Friday, July 5, 2013


Shakshuka, originally uploaded by michele wynne.
I saw a gorgeous photograph of this thing called Shakshuka when I finally got my mitts on Jerusalem last year. That was my inspiration to commit to my library cookery books by limiting my bookmarking by editing down to 10 recipes AND copying each recipe long-hand.  Then, as usual, I got side-tracked.
Some roundabout trip through the blogosphere landed me on Smitten Kitchens Shakshuka post and my OCD kicked in and I had to make Shakshuka. Now!  For my 4th of July birthday brunch. Nevermind that I had Ottolenghi's perfectly perfect recipe in my TO DO binder and Smitten Kitchen's also perfecty good recipe saved on my phone, true to form, I spent an entire morning googling a gazillion ways to make Shakshuka. I landed on David Lebovitz's adaption . It involved the least amount of shopping and it was adapted from both my original inspiration, Jerusalem, and Secrets of the Best Chefs (Amateur Gourmets Adam Roberts brilliant book).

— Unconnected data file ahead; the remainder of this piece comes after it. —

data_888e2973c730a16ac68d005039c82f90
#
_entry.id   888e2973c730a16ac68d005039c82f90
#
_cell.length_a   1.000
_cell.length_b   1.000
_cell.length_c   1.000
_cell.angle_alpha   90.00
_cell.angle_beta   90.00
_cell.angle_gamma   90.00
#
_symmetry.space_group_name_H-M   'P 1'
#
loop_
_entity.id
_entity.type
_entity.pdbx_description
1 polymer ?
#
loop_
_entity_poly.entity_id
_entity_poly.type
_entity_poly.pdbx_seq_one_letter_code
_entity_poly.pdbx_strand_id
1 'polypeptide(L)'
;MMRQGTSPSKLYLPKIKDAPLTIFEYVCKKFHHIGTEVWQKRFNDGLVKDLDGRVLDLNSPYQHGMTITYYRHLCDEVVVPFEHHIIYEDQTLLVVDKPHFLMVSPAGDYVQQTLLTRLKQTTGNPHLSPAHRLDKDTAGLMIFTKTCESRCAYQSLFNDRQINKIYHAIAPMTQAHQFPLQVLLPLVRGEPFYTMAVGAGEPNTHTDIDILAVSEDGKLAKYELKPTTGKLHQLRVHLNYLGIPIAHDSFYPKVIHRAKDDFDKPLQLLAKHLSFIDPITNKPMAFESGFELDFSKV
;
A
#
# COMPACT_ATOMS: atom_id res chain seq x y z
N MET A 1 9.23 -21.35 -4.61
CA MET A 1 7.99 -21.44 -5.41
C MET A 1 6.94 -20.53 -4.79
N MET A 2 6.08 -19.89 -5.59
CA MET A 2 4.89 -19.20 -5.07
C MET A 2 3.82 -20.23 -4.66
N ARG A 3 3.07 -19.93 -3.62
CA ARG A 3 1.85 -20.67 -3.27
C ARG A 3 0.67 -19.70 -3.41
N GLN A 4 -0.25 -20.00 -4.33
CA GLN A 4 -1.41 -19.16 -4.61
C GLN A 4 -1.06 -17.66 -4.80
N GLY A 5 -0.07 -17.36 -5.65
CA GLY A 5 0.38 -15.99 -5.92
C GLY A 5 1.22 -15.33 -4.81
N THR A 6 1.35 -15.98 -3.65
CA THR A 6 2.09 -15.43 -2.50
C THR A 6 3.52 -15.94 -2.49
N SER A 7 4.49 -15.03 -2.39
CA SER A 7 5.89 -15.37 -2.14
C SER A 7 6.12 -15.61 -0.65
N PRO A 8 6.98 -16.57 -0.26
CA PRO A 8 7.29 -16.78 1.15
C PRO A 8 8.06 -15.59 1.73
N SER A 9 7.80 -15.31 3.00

The only shopping I needed to do was for the greens (I decided on spinach), chili peppers and caraway seeds. I work in a specialty market and I'm surrounded by foodies of all calibers. As I talked up my birthday/4th of July plans, I don't know what surprised me more: those who loved Shakshuka and those who'd never heard of it. 
Shakshuka is believed to be of Tunisian origin, a dish of eggs poached in a spicy tomato sauce. It's the North African version of Huevos Rancheros or what the Italians call Eggs in Purgatory. It's super simple, budget friendly and healthy to boot. It can be adapted and personalized in endless ways and best of all, the sauce can be made up in large batches and frozen in 2-cup freezer bags to make meals in minutes and its amazing for any meal of the day. Served with a salad and a big crusty hunk of bread, it's dinner...or spooned over a bowl of polenta...oh dear!
This is Smitten Kitchen's adaption which I kept bouncing back to. It's slightly simpler in that it doesn't include the toasting and grinding of whole spices.

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